We keep hearing of studies by academics telling us that the violence inherent in the videogames we play have led to a generation of very angry, very aggressive people. We level-headed gamers, of course, know otherwise. A new study from the Oxford Internet Institute looks to redress the popular opinion – and has approached the problem in a rather interesting manner.
Where most studies of this ilk pit something overtly violent, such as Call of Duty or Grand Theft Auto against something without wanton death like Tetris, and then compare the results this study used modified and unmodified versions of Half-Life 2. Participants were given either version, and over a series of six separate studies were monitored for aggression.
The modified Half-Life 2 did away with death, having players instead mark targets who would vanish out of thin air. Participants playing the regular version of Half-Life 2 could shoot people as they pleased. Interestingly, some were given a tutorial before play, while others went in blind.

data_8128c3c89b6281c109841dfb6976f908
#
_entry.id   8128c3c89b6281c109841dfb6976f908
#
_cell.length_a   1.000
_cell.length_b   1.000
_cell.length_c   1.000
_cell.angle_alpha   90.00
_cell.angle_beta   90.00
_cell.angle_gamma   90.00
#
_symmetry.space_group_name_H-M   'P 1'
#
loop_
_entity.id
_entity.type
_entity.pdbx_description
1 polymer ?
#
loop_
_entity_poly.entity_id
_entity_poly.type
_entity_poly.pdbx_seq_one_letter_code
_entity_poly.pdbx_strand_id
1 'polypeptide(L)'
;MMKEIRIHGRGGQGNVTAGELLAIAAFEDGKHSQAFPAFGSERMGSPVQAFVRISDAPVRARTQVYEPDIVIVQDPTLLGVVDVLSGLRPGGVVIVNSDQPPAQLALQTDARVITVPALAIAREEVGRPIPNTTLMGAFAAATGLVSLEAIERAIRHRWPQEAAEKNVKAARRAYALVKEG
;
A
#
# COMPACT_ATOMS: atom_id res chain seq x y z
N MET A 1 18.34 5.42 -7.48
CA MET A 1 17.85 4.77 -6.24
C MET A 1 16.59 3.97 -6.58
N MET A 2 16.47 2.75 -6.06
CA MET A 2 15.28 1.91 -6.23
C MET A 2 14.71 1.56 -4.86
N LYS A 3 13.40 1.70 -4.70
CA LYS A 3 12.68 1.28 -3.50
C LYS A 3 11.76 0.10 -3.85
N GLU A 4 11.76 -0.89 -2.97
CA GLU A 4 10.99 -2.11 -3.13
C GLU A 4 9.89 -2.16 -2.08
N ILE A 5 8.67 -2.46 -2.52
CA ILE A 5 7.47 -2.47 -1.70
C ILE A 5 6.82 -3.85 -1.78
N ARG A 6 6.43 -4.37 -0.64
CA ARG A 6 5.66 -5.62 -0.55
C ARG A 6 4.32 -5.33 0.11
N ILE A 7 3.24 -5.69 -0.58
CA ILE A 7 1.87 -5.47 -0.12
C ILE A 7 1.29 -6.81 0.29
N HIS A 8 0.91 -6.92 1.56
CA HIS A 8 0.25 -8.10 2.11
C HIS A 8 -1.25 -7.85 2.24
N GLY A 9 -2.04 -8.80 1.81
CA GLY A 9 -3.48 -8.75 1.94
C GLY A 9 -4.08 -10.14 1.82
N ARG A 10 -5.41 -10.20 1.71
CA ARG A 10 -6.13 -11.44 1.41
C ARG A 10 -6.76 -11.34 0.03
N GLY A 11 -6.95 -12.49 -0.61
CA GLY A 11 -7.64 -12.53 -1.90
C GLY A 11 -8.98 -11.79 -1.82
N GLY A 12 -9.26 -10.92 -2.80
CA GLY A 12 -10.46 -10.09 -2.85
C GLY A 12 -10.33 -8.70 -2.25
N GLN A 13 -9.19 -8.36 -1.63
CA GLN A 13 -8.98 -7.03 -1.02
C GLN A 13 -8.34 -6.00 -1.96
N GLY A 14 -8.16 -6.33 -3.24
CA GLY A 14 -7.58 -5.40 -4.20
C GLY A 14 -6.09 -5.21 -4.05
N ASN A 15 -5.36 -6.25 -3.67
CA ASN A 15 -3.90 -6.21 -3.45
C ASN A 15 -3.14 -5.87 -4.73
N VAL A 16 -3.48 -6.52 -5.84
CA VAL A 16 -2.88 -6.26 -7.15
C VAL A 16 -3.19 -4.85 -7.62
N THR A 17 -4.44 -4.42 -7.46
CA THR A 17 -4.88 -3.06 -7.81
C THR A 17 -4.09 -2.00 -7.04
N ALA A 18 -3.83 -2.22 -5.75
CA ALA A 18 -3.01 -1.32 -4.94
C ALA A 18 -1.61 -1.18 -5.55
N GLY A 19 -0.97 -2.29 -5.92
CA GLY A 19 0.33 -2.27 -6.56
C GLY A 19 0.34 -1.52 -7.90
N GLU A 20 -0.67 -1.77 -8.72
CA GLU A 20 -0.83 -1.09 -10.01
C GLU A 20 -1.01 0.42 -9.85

Researchers found that most aggression was found in those who had no clue what the heck they were doing.
“We focused on the motives of people who play electronic games and found players have a psychological need to come out on top when playing,” said Oxford Internet Institute’s Dr Przybylski.
“If players feel thwarted by the controls or the design of the game, they can wind up feeling aggressive.
“This need to master the game was far more significant than whether the game contained violent material.
Much more research, they say, is necessary.
“Players of games without any violent content were still feeling pretty aggressive if they hadn’t been able to master the controls or progress through the levels at the end of the session.”
The study’s co-author Prof Richard Ryan, from the University of Rochester, said:
“The study is not saying that violent content doesn’t affect gamers, but our research suggests that people are not drawn to playing violent games in order to feel aggressive.
“Rather, the aggression stems from feeling not in control or incompetent while playing.
“If the structure of a game or the design of the controls thwarts enjoyment, it is this not the violent content that seems to drive feelings of aggression.”
Like most of these studies, it doesn’t really tell us much – but it’s nice to see different, more nuanced methods and ways of tacking the question of violence’s measure in videogames.
“There’s a need for researchers who are interested in these questions not just to pull two video games off the shelf from the high street,” said Przybylski.
“We need to have a more sophisticated approach so we’re all reading from the same experimental methods.”
Last Updated: April 8, 2014